Definitions

cur rant borer

Cur

[kur]

Cur refers to a dog, usually of mixed ancestry. Fighting dogs that regress to growling rather than maintain calm are referred to as 'cur'. The derivation of the word "cur" is uncertain. According to the Dictionary of True Etymologies, "cur" is a Germanic word, possibly from Old Norse meaning to growl. If so, then the word is onomatopoeic, and a cur is a dog that goes "Grrr."

History

Cur is also a type of hunting dog developed in the United States. Cur is used to describe this type of dog, although it does not describe a specific breed. Breeds of cur are usually not recognized by major show registries, so selection for certain looks has not been a factor in their development. They were selected mainly for hunting ability, although some breeds of cur are also known for herding ability. As a result, in most of the cur breeds the appearance standard is extremely flexible, enough so that a complete breed appearance standard is difficult to create. The resultant diversity in appearance and selection for physical ability result in breeds that tend to be genetically sound and healthy.

Registry

Several kennel clubs register various cur breeds based on their ancestry (bloodlines), and several lines are recognized within each breed. The National Kennel Club has registered these breeds for decades and is famous for their organized hunting competitions.

Today the United Kennel Club has an active registration program and competition hunting program for these dogs.

In popular culture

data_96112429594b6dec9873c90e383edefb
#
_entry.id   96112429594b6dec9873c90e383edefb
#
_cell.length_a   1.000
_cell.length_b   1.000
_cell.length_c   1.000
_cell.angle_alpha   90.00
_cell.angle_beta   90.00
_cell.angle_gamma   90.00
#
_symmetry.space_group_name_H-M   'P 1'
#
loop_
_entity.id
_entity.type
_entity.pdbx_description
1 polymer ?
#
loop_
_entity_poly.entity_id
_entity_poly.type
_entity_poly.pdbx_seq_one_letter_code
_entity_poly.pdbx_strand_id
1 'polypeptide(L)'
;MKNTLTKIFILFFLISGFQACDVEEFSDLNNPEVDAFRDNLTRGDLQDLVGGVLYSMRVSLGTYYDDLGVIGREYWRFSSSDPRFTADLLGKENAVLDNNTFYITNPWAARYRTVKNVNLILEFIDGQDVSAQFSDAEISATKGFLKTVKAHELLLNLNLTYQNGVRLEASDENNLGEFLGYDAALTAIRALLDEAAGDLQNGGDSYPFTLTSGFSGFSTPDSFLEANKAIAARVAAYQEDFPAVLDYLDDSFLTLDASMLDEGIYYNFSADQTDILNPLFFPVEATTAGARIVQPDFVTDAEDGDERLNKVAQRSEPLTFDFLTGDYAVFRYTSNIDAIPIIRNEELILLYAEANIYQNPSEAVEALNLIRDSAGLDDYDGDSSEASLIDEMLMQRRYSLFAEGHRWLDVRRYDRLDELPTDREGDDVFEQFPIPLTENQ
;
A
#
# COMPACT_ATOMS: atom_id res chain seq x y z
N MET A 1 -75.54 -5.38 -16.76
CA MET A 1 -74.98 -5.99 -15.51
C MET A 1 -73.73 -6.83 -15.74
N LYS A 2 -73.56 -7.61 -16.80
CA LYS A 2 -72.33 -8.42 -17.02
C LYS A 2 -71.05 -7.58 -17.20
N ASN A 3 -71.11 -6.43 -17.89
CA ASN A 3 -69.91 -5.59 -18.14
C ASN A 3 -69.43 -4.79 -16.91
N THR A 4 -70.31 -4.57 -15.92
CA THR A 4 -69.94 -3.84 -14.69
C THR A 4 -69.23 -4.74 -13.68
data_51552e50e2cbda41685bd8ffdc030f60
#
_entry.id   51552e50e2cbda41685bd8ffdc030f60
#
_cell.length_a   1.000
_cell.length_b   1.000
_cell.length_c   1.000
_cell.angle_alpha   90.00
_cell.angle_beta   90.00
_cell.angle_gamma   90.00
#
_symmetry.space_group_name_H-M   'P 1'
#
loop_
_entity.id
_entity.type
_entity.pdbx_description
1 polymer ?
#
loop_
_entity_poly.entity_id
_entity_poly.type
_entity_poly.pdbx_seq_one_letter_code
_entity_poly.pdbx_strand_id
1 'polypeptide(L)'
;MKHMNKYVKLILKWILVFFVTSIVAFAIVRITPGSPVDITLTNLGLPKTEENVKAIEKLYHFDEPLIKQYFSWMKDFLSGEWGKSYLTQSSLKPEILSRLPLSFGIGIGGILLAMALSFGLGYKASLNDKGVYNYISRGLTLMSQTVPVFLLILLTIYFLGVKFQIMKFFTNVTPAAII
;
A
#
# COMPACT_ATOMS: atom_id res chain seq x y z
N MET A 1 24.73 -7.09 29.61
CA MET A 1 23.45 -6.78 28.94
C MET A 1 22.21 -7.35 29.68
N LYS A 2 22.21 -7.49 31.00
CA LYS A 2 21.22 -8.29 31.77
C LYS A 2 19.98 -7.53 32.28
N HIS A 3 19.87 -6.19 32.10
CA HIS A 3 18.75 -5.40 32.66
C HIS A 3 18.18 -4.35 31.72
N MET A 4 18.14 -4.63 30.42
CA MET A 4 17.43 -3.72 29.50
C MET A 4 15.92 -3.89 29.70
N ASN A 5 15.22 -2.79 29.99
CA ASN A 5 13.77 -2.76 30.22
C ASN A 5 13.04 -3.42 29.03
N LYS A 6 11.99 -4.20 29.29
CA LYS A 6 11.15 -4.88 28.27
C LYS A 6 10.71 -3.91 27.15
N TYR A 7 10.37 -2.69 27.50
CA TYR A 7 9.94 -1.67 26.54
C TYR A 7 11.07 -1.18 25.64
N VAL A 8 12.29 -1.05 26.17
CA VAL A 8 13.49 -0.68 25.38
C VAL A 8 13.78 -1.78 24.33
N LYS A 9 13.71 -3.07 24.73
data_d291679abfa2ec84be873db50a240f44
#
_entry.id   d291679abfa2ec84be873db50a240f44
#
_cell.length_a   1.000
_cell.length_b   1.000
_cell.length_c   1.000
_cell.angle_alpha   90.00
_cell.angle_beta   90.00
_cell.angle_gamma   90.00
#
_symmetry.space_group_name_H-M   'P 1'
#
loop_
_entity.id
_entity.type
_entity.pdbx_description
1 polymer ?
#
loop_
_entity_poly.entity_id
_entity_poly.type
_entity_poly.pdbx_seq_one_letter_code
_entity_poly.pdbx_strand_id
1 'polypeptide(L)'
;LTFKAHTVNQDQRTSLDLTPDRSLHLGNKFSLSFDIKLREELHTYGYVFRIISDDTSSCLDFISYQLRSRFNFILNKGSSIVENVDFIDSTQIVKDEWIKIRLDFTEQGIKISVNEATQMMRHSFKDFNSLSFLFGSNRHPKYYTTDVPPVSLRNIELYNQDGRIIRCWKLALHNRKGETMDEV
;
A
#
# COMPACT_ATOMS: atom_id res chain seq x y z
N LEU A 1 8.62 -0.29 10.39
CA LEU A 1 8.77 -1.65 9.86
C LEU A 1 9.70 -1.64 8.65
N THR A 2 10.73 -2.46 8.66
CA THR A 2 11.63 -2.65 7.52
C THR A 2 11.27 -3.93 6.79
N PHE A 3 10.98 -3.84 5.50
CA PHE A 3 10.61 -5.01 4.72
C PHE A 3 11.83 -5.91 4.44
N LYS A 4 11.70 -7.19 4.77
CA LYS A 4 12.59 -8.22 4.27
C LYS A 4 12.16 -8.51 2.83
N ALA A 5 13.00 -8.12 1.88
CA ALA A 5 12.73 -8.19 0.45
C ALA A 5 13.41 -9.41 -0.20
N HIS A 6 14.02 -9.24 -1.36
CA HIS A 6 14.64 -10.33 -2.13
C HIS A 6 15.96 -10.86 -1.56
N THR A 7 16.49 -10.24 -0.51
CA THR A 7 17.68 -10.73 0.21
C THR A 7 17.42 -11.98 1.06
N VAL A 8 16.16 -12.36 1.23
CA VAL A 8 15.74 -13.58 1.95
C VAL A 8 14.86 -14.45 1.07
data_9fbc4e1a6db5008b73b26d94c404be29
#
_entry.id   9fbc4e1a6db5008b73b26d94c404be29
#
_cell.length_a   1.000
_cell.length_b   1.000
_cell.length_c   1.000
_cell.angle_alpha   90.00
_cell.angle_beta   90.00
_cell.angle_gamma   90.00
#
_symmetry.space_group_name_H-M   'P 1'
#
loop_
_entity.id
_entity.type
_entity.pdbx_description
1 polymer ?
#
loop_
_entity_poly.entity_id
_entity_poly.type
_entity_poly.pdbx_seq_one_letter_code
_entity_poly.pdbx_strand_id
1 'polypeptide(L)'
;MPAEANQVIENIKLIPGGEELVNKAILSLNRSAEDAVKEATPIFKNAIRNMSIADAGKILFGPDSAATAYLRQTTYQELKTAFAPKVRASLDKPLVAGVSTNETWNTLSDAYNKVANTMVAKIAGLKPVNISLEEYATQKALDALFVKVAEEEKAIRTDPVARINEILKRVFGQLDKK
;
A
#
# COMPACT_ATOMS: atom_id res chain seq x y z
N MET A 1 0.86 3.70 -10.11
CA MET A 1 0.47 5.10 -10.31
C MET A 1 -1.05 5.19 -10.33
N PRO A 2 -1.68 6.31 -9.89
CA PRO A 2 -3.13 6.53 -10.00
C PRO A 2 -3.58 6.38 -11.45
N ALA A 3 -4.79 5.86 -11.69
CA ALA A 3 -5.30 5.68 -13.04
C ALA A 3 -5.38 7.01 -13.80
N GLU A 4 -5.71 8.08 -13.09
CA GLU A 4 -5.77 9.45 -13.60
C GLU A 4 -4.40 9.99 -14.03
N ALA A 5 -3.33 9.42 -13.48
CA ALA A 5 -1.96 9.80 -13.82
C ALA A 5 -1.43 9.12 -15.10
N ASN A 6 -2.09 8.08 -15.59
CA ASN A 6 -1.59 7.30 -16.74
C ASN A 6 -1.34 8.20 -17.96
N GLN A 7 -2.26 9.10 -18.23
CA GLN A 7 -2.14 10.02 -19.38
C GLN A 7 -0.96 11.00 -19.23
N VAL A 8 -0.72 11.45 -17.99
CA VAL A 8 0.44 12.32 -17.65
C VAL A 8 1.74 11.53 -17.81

Old Yeller was a cur and his intelligence and utility are typical.

Cur is also used in the play Rent to refer to a barking dog that "won't shut up". However, the phrase is used (technically) incorrectly as the dog in question is a purebred Akita.

Examples

Divide into:

Earlier use

Historically, the words cur and feist were used in England to refer to small hunting dogs, where "feists" were the smaller dogs and "curs" were 30 lbs or larger. The Elizabethans may have used the word "cur" to denote "terrier".

Johannes Caius recorded in 1576 of the bloudthyrsty wolf that none of those noysome, and pestilent Beastes were left in the coastes of England and Wales.

The word cur appears to be colloquial in nature. In 1790, Thomas Bewick wrote:

The Cur Dog is a trusty and useful servant to the farmer and grazier; and, although it is not taken notice of by naturalists as a distinct race, yet it is now so generally used, especially in the North of England, and such great attention is paid in breeding it, that we cannot help considering it as a permanent kind. They are chiefly employed in driving cattle; in which way they are extremely useful. They are larger, stronger, and fiercer than the Shepherd's Dog; and their hair is smoother and shorter. They are mostly black and white colour. Their ears are half-pricked; and many of them are whelped with short tails, which seem as if they had been cut: These are called Self-tailed Dogs. They bite very keenly; and as they always make their attack at the heels, the cattle have no defence against them: In this way they are more than a match for a Bull, which they quickly compel to run. Their sagacity is uncommonly great. They know their master's fields, and are singularly attentive to the cattle that are in them: A good Dog watches, goes his rounds; and, if any strange cattle should happen to appear amongst the herd, although unbidden, he quickly flies at them, and with keen bites obliges them to depart.

Cur also appeared in the Scottish periodical, Blackwood's Magazine in 1819. The article, Species and Historic lineage of Canine derivations,penned by Sir P. Sean Lacey of London (1776 - 1842) cites "separating the miscreants and cur breeds from those of honorable standing".

References

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